Recently, I wrote about the necessity to include only accurate details when writing fiction. That post detailed my quest for accurate information regarding tomato varieties that might have been planted during World War II. Even after publishing The Secret of Their Midnight Tears, I continue to concern myself with the details that it contains. On the streets of Winchester recently, I came across a 1941 Nash in beautiful condition, and the first thing that came to mind was wondering if my preacher-character, Reverend Hall, would have really driven a Buick, as I had written. I think I remain safe in that assumption—he sure wouldn’t have driven anything as flashy as this
Nash—but it’s something that I never even thought about when I included that automotive detail.
In any case, what brought me to downtown Winchester was the pursuit of more details for the sequel to The Secret of Their Midnight Tears, specifically June 1-8, 1943. I ventured to the Stewart Bell Archives Room at Handley Library and found the microfilm that I needed from the Winchester Star.
Combing old newspapers is fascinating for several reasons. The ads are always fun. Tomatoes were $.22 per pound and there were ads for Marvels cigarettes and Spur, “The Cola Drink.” I have never heard of these last two products.
The copy for the movie ads are either dramatic or hilarious, at least to me. The June 5th ad for The More The Merrier starring Jean Arthur, Joel McCrae, and Charles Coburn, read, “Can they put a ceiling on ‘that old feeling’? Don’t give it another thought . . . They’ll never ration romance!” The movie, which plays on TCM is about the housing shortage in Washington, DC. The Andrews Sisters were starring in How’s About It, which not even I knew was ever produced, and virtually every star at Paramount appeared in Star Spangled Rhythm including Bob Hope, Bing Crosby, Veronica Lake, Paulette Goddard, Dorothy Lamour, and about 20 other very big names of the day. Featured songs include “That Old Black Magic,” “Hit the Road to Dreamland,” and “I’m Doing It For Defense.” This last is sung by Betty Hutton who is fast becoming one of my favorite performers from that era and probably deserves a post of her own.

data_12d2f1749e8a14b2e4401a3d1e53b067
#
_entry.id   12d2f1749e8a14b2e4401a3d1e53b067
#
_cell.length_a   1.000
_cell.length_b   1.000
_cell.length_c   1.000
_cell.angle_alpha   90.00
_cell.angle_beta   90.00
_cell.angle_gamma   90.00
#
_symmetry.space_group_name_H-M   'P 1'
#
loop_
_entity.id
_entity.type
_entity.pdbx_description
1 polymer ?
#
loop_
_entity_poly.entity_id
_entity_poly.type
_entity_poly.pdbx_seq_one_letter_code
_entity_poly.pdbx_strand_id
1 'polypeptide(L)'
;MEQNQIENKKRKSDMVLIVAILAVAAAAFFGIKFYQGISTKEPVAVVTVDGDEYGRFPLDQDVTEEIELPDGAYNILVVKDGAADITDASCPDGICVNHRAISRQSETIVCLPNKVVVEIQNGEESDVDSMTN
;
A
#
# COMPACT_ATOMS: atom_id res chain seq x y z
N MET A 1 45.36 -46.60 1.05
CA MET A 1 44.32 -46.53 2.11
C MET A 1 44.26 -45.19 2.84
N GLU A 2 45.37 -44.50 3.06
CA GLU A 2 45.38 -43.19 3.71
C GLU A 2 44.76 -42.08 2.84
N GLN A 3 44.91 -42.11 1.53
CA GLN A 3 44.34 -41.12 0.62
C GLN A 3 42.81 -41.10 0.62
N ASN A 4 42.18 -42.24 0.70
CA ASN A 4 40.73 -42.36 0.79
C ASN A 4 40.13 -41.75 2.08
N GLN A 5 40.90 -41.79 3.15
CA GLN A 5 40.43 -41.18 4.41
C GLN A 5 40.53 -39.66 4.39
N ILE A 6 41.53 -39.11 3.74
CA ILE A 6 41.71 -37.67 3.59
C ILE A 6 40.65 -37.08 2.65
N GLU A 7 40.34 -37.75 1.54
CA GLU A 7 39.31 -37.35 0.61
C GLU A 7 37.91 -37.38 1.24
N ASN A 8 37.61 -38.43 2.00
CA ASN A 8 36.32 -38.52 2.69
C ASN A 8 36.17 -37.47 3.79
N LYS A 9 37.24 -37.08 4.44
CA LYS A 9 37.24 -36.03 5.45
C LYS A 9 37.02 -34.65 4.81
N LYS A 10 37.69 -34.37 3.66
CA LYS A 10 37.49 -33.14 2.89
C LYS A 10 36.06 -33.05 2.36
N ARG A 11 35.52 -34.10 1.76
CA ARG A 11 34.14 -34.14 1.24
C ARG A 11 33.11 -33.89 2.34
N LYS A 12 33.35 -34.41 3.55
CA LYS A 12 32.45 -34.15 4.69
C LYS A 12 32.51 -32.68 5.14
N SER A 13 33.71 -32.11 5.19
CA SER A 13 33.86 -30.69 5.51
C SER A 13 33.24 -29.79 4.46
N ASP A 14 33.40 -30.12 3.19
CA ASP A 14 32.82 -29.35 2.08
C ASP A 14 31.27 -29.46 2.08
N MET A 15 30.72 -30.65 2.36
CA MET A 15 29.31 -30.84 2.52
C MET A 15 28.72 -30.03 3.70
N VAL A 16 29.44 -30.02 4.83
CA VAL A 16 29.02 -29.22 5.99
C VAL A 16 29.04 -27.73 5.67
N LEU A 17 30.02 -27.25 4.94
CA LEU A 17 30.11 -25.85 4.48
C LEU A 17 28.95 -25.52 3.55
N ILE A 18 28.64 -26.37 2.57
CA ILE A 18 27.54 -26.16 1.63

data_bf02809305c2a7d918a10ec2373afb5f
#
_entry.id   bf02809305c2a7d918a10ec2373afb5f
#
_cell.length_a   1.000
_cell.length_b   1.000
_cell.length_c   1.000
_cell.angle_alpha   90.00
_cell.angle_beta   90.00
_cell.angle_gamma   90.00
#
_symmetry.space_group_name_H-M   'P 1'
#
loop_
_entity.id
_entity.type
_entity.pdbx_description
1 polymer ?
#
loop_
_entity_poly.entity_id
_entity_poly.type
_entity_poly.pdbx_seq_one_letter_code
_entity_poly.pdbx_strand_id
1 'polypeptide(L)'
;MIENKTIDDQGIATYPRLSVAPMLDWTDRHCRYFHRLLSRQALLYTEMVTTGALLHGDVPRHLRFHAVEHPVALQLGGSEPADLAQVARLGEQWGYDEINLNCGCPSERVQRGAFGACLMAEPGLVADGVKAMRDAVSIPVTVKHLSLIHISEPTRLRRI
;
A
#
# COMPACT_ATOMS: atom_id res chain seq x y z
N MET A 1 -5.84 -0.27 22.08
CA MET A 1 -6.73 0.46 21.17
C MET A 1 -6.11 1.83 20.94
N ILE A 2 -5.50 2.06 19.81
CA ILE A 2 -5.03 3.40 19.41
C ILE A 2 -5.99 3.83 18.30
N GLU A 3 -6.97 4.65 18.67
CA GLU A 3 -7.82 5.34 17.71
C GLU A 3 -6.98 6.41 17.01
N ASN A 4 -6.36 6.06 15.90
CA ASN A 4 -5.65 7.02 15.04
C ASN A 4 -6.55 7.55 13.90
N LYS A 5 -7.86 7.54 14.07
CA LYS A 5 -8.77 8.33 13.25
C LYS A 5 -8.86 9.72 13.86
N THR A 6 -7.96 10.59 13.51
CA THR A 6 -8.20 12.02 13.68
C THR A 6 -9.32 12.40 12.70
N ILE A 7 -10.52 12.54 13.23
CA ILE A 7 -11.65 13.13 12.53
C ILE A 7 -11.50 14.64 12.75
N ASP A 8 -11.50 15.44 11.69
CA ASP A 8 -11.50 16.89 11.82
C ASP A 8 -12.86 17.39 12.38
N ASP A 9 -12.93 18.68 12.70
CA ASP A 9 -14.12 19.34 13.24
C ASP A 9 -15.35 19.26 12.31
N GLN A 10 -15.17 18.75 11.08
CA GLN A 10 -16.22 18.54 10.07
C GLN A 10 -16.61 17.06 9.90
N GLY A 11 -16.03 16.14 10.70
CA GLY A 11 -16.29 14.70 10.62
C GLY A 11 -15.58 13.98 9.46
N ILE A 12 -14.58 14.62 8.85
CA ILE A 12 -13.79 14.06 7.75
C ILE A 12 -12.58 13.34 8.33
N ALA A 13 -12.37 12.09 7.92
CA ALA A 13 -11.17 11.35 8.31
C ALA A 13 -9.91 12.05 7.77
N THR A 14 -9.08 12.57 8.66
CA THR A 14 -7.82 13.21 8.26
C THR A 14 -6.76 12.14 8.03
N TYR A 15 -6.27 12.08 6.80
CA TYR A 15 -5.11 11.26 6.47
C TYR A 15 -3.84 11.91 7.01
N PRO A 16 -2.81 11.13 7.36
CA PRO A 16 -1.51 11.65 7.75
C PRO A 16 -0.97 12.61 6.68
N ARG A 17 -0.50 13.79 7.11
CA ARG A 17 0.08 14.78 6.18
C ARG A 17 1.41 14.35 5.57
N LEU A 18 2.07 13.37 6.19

Of course, there were the news stories, many of which were grim then and now. Striking coal miners were threatening the war effort and bringing threats upon themselves from President Roosevelt, while black ordnance workers in St. Louis were refusing to work under white foremen.
The Allies were close to invading Italy (which would begin on September 3rd). Another war-related headline proclaimed, “Warsaw Ghetto Nearly Wiped Out By Germans.” The sub-headings noted that 2,000 had been shot, 3,000 had died in the flames, and 14,000 had been “deported.” We now know what being “deported” from the Warsaw ghetto truly meant.
The Zoot Suit riots in Los Angeles were covered, one headline proclaiming, “Sailors, Soldiers Strip Zooters of Bizarre Clothing.” Yes, the Cherry Poppin’ Daddies’ song details a real event.
Perhaps most interesting was a small, page-two article by the Associated Press that was no more than 5 column inches long. Headlined, “Axis Warns of Invasion Costs” the article led with the fact that “German Army experts, taking a long and careful look at the chances of [an] Anglo-American invasion of Europe, acknowledged today that such landings might be carried out successfully, but only at heavy cost to the invaders.” Those experts felt that a Mediterranean invasion point, or certain points in Norway would most likely be the target. The date was June 3, 1943. One year and three days later, the German Army experts were proven correct in at least their first assertion, and the story would be front-page news all over America.
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